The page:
By comparison, at many intersections in Los Angeles there are buttons you must hit if you want to be given the walk signal. If you don't manage to hit it before the parallel traffic gets a green light, you're out of luck. The green light will be shorter for cars, and you're instructed to wait for a whole new light cycle. The thing is, there's no functional difference in the way traffic is moving through the intersection when you don't get to the button in time—the difference is that you have less time to cross, cars see you have a red "don't walk" signal at the crosswalk, and they don't necessarily expect you to walk. I and many others still do because it's completely safe, so long as we're aware of what the cars around us are doing and we're across by the time the cross-direction traffic is given the green. But drivers who see a pedestrian walking against a stop signal may get angry that they're being blocked from turning since they're unlikely to understand how the signal works. Combine this with a busy intersection with no left-turn arrow for cars and you've got a recipe for road rage. And that's to say nothing of how unnecessarily dangerous this can be.
As a side note, getting rid of all of these crosswalk buttons would also be cheaper in the long run, as no more would need to be installed, nor would they need to be maintained any longer. And when they
break, what are pedestrians to do? In those cases they're left with no safe means of crossing the road.
Right turns on red
This is by no means unique to LA, but in tandem with other street design problems in the city, right turns on red just add to the madness. They don't belong in big cities, LA or otherwise.
If you're waiting in your car at a red light in Los Angeles you can take a free right as long as the crosswalk and the lane you're turning into are clear. This causes a huge amount of collisions with other drivers and with pedestrians, which is problem enough, but it also causes endless annoyance and frustration to drivers in pedestrian-heavy areas.
The reason is that rather than just wait 20 seconds, drivers are encouraged to try to inch through the intersection when a gap in pedestrian traffic shows up, but anyone who's tried to navigate this delicate maneuver is familiar with the heart-in-your-throat feeling you get when someone seems to jump out of nowhere and you have to stop abruptly (or when someone just
needs to hurry the hell up and get through the crosswalk)
. Now there's a pedestrian angry with you—and rightly so, since they probably feel like you could have seriously injured them—or you're angry at the inconsiderate ped, or both.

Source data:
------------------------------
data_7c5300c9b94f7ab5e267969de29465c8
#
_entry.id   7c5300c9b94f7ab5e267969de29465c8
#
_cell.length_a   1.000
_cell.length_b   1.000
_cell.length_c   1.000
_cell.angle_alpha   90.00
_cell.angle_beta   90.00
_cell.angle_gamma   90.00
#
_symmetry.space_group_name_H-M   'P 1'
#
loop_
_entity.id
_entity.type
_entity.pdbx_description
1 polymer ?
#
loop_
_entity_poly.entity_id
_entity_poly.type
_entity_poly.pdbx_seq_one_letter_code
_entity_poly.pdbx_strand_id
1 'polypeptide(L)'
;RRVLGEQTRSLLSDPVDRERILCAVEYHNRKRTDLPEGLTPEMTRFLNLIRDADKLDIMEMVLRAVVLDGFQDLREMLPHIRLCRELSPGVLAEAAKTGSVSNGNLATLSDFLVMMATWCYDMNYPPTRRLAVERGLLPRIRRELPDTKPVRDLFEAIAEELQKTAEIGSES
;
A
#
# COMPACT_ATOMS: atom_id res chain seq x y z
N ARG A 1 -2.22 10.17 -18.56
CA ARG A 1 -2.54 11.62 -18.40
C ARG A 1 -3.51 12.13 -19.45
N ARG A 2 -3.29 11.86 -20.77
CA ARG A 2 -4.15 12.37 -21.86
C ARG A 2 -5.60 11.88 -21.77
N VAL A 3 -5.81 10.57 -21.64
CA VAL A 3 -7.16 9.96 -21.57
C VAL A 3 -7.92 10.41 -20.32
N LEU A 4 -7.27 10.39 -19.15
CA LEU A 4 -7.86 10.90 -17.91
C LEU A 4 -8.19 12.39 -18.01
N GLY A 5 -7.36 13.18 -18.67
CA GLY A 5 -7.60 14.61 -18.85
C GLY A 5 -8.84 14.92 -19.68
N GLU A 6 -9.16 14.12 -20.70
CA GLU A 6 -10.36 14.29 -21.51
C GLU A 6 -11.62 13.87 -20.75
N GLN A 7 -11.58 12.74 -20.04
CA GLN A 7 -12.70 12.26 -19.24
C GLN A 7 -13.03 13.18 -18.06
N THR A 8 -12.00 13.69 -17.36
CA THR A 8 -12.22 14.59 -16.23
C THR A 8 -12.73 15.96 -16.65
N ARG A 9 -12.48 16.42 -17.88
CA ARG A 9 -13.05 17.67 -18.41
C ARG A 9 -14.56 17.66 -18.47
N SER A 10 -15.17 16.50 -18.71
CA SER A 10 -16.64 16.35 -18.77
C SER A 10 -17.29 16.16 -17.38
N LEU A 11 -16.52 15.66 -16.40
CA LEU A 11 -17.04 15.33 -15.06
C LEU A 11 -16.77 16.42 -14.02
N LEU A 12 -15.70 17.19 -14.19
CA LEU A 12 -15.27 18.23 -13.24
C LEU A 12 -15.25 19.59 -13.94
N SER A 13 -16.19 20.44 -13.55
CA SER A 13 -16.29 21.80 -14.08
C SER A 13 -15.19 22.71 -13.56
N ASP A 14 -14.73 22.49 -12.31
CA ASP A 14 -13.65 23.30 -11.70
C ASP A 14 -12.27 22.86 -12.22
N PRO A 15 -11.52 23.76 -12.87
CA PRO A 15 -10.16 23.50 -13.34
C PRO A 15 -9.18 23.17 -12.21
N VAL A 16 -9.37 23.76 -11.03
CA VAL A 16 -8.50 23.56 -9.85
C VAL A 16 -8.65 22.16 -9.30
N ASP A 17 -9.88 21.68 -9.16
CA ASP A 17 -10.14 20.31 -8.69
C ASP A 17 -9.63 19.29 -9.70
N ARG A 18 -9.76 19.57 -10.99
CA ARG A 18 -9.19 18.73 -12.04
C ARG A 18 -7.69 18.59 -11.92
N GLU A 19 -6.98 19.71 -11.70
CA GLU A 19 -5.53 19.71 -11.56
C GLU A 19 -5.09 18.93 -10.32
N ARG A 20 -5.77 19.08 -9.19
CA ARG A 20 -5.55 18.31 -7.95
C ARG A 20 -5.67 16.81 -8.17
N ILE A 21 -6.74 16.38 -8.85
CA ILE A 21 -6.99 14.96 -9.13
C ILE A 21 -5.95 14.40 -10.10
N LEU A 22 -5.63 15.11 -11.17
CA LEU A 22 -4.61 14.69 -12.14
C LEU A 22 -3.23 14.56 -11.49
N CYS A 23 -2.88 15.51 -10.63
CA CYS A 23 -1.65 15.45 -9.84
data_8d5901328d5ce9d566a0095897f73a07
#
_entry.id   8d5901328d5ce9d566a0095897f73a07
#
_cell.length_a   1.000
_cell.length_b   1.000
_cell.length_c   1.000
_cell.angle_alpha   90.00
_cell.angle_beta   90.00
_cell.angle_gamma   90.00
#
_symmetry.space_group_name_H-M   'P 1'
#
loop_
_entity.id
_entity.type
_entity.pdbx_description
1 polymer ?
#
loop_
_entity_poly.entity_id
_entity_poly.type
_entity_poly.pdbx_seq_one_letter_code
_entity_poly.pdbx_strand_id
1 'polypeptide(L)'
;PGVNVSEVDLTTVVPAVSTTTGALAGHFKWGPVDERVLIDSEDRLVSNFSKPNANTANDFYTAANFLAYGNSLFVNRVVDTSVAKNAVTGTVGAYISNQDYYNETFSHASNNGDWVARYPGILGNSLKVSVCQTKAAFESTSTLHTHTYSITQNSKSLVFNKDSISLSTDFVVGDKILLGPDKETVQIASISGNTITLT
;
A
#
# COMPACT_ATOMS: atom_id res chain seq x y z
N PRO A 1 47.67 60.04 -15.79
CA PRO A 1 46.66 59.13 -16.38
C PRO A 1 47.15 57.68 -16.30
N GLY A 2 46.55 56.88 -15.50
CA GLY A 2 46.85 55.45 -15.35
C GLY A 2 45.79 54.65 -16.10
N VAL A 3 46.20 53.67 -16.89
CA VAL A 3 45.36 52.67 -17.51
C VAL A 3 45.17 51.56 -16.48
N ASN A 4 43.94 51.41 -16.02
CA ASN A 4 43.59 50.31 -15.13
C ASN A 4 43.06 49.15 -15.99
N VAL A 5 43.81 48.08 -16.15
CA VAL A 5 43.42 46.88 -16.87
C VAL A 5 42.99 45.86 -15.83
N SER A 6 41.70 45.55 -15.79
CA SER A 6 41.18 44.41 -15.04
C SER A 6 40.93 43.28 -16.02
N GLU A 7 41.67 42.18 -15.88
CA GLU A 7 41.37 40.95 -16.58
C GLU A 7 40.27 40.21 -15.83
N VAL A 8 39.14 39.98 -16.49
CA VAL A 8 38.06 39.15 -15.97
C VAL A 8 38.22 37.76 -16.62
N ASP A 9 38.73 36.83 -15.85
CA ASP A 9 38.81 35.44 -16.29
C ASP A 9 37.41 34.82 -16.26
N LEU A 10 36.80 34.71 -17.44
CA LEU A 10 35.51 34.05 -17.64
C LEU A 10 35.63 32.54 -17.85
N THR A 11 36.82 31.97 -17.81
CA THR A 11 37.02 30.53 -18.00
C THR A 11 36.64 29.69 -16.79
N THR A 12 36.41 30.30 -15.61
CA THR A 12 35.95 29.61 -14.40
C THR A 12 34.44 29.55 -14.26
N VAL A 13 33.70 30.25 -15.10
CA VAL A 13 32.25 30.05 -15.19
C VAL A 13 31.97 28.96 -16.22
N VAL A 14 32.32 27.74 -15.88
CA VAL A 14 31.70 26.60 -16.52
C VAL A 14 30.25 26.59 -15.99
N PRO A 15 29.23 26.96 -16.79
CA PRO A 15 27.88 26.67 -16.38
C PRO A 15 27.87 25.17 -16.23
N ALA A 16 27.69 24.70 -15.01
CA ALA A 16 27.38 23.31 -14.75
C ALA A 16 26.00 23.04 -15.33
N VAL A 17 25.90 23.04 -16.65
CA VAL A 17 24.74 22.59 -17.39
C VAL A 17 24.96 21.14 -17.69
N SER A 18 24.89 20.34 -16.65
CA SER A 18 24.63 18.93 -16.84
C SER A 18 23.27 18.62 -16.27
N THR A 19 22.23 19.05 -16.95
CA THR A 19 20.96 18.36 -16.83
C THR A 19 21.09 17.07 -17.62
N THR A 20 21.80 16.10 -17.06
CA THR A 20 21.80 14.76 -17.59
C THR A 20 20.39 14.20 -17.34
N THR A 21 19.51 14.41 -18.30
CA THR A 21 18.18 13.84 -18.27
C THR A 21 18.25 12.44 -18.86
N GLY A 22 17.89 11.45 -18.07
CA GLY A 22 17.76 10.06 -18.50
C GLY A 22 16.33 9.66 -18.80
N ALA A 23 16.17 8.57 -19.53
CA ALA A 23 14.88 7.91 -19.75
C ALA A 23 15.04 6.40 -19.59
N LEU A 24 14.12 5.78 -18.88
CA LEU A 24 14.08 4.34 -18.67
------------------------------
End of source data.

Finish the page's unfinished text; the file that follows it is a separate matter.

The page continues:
It may sound counter-intuitive that limiting the rights of drivers would make them better off, but in this case some paternalism is warranted. The time savings you get from threading the needle through a group of pedestrians is meager, of course. More generally, this fits with a street design ethos that seems to expect professional-level driving skill from the entire population—as does the lack of left-turn signals at intersections. If the
were actually correct, this might be okay, but in the real world building your roads so that only the most skilled can use them safely is a recipe for disaster. (As a side note, this might also discourage people from "cruising" in high-traffic areas looking for parking—
—since the penalty for constantly circling around the block taking right turns would be much higher if you had to wait at every light.)
In either case this just adds to the stress of driving. If you've tried driving in an area like downtown you've almost certainly been yelled at by a pedestrian; it was probably as you blocked the crosswalk and they flipped you off and walked around your car. It wasn't intentional, and you felt appropriately contrite, but I can almost guarantee you ended up in that position while trying to take a free right turn. Once again, the city's design pitted you against the pedestrian and the results were predictable.
These are mostly easy fixes in the grand scheme of things, both in technical difficulty and expense. Maybe some of the congestion savings yielded from the
can be used to improve safety and reduce the tension and stress of commuting.
I'm still a new resident to Los Angeles and sure to have missed some things. What other street design problems have you seen here, or in other cities? Have you seen any particularly innovative solutions?